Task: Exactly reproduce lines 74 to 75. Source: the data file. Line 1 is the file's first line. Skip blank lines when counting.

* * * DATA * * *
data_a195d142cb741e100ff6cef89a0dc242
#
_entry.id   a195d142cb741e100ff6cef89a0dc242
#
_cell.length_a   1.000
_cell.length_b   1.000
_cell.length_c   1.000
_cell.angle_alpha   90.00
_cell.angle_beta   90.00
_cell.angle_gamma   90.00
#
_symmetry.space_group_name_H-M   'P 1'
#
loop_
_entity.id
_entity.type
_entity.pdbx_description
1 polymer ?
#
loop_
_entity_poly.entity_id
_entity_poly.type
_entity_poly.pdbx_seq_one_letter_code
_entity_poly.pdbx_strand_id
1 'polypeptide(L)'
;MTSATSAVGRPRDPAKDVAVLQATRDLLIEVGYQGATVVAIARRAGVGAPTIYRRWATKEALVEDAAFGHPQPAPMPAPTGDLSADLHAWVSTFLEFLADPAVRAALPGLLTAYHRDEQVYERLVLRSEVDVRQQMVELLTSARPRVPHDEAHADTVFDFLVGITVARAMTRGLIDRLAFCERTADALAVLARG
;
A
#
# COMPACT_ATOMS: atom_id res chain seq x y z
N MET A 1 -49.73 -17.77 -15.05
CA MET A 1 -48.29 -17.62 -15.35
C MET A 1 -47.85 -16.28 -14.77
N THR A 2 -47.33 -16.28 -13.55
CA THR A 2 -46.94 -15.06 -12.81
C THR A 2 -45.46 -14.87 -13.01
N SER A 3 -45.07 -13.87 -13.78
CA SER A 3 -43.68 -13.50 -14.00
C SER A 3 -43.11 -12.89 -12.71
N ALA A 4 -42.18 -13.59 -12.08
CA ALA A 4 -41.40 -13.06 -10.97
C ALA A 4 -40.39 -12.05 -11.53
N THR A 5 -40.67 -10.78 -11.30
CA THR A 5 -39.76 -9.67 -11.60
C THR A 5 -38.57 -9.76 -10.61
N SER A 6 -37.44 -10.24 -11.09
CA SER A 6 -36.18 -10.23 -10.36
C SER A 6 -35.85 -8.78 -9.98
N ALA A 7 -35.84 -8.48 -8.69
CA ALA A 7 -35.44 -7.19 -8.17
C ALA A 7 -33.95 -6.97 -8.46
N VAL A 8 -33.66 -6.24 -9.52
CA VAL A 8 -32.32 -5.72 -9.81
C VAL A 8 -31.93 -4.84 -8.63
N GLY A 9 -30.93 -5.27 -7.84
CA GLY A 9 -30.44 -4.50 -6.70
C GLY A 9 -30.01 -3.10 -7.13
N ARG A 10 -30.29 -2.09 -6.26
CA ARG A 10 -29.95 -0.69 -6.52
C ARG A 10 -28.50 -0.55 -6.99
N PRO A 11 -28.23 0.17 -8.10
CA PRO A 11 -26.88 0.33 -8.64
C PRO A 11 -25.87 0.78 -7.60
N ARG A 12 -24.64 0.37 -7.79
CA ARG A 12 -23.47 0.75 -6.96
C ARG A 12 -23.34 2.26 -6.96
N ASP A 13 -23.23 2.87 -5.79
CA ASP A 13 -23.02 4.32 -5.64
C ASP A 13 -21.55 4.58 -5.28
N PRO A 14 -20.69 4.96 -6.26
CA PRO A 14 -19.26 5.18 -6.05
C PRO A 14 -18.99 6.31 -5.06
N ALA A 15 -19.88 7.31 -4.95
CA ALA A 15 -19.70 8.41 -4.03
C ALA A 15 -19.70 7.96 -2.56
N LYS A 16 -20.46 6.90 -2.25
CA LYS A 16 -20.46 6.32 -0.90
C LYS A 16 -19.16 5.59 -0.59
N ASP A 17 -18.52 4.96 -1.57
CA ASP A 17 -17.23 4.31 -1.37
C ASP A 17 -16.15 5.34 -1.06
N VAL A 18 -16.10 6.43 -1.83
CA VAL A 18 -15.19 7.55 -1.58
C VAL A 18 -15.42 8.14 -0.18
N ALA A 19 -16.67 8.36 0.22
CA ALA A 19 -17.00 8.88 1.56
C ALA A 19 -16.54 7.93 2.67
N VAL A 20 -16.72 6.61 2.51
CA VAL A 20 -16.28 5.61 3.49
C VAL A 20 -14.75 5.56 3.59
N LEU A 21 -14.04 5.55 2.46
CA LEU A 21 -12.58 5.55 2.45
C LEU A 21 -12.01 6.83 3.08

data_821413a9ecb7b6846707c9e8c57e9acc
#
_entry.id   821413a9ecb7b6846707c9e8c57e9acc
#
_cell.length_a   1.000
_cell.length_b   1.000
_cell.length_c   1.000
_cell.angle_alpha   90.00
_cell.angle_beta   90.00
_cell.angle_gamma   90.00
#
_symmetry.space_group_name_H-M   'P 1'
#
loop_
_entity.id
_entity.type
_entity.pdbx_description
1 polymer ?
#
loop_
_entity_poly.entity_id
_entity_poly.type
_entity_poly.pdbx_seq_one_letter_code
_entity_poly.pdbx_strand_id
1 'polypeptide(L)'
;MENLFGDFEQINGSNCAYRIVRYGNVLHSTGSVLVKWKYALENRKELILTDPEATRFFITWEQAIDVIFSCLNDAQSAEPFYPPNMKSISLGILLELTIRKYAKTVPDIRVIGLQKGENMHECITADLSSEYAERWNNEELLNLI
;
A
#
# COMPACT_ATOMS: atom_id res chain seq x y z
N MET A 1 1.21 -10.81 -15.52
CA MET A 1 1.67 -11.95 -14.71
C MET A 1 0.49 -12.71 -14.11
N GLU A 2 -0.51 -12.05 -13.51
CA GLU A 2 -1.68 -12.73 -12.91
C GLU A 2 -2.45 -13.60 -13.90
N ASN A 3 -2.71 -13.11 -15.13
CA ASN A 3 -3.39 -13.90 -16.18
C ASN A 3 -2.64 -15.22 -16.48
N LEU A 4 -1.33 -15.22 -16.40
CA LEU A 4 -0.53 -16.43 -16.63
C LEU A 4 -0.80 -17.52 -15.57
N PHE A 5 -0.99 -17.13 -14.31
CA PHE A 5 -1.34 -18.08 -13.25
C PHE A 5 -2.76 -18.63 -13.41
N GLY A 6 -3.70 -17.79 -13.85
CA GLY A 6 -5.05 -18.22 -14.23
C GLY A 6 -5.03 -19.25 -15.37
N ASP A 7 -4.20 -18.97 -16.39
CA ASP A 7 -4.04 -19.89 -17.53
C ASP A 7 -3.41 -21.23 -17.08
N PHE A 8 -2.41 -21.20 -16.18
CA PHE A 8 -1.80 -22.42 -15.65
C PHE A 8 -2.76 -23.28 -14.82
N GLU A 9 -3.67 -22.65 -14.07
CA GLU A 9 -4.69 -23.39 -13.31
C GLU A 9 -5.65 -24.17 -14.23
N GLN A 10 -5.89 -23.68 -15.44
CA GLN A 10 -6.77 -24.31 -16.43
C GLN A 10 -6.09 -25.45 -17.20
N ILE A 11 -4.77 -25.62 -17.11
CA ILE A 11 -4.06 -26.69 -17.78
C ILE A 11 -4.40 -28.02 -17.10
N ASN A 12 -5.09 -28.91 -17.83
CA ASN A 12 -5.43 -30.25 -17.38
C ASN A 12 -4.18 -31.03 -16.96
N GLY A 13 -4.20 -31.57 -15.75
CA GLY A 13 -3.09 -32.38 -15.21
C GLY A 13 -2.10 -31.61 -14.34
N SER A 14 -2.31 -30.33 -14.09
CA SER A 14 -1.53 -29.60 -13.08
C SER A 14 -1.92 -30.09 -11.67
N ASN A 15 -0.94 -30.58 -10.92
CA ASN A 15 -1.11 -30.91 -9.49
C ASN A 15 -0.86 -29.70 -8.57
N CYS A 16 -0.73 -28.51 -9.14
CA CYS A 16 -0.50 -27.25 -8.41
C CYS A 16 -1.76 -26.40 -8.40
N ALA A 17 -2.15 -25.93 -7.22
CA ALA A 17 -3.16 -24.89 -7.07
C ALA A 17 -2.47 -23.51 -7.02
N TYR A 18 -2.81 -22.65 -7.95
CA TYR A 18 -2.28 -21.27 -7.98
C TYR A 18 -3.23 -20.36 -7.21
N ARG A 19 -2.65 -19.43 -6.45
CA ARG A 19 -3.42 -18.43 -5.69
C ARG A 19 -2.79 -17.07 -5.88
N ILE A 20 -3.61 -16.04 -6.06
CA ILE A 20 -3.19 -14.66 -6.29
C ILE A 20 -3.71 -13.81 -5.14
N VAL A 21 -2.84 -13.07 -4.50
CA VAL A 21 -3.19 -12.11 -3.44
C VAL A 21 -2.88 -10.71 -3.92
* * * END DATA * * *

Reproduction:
CA ALA A 15 -19.70 8.41 -4.03
C ALA A 15 -19.70 7.96 -2.56